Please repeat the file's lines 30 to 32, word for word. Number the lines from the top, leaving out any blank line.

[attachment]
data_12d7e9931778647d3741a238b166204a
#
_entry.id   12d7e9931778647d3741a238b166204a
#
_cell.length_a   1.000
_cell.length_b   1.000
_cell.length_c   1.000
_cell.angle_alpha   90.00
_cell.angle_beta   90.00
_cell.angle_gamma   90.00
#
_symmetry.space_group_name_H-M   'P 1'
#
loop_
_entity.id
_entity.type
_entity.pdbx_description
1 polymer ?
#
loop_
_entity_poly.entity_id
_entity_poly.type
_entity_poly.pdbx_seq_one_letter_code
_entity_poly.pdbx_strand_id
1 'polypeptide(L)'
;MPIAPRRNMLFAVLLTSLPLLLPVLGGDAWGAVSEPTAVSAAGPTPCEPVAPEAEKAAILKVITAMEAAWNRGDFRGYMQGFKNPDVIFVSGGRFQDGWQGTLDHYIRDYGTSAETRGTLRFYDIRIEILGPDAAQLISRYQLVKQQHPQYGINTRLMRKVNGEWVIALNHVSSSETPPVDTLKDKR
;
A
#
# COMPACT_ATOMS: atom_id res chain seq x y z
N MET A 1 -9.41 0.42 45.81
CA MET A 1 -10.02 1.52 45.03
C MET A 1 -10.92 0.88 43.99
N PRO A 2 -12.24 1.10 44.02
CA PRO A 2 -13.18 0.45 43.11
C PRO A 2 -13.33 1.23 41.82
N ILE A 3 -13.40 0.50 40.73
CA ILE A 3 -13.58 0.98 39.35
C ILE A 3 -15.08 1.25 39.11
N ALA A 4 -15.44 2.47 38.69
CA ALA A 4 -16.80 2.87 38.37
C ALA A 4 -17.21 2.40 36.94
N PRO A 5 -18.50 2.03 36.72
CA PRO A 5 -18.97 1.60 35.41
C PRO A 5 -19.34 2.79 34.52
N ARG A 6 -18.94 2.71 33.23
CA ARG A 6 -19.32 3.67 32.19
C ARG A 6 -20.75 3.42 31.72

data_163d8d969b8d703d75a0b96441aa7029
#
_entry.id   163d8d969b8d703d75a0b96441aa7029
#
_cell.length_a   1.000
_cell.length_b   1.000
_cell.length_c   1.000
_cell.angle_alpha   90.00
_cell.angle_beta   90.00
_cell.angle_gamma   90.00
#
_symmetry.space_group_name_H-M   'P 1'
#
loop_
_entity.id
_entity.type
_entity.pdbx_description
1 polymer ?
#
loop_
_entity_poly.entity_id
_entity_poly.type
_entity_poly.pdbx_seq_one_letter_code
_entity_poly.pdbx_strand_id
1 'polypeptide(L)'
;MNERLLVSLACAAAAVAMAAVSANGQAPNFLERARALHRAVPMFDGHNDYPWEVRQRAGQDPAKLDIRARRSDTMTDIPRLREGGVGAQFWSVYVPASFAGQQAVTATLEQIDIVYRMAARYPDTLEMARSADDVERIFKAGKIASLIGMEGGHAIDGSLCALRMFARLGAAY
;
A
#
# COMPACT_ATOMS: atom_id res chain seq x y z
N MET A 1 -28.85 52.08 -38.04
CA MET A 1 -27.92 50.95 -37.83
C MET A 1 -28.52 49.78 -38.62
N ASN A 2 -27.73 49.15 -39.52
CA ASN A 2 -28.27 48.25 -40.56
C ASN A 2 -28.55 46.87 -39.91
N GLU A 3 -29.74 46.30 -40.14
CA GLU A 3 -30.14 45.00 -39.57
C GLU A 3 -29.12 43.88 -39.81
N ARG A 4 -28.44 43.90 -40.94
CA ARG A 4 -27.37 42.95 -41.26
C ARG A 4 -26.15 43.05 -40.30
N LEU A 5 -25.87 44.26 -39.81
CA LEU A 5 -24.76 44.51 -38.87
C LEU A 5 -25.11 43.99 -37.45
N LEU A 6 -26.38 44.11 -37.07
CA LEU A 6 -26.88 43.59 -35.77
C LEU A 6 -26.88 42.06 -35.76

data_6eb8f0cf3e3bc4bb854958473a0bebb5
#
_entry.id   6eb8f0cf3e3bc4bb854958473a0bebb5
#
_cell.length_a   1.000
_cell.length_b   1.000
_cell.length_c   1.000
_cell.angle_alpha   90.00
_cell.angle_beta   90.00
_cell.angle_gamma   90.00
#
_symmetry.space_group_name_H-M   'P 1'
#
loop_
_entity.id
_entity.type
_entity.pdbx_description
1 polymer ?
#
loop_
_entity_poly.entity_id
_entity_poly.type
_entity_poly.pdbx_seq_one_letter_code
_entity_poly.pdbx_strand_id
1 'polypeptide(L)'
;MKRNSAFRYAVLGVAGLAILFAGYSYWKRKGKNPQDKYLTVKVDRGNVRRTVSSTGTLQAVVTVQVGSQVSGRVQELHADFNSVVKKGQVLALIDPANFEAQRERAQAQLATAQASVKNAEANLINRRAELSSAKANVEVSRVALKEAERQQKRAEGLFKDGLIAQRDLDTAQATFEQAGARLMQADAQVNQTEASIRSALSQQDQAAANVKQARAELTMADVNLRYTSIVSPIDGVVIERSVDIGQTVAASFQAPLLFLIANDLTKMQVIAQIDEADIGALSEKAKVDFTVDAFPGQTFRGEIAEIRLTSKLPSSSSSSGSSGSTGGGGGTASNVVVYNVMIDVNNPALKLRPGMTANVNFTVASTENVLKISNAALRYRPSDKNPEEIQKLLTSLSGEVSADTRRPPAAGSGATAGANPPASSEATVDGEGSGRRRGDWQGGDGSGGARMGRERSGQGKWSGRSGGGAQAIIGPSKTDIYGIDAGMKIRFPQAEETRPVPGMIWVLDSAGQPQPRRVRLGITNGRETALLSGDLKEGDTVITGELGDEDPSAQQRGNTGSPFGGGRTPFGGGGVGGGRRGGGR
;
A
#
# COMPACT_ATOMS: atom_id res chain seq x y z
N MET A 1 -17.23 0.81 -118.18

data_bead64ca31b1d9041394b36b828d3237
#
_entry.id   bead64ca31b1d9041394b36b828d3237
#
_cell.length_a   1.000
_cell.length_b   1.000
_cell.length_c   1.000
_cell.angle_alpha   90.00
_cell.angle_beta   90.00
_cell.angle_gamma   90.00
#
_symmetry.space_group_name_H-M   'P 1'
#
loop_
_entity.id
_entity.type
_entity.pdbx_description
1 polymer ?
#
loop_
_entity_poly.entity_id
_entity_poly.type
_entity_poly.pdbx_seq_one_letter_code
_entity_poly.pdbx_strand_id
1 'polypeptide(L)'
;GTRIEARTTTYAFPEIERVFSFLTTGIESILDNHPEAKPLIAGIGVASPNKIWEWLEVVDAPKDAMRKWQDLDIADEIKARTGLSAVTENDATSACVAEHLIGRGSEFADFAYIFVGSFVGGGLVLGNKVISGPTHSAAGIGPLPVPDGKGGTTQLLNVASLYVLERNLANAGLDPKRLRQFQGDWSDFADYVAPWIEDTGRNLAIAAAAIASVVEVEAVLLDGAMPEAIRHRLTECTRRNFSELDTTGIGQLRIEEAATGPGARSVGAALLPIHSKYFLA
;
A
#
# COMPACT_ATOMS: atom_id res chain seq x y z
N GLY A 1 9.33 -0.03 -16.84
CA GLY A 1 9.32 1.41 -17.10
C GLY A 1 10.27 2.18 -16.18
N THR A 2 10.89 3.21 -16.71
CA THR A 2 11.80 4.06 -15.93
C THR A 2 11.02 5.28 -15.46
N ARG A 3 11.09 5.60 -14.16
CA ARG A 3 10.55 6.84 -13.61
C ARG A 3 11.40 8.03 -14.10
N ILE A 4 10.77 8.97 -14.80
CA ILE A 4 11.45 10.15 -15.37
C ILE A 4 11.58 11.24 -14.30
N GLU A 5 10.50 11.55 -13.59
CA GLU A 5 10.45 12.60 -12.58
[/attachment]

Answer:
# COMPACT_ATOMS: atom_id res chain seq x y z
N MET A 1 -9.41 0.42 45.81
CA MET A 1 -10.02 1.52 45.03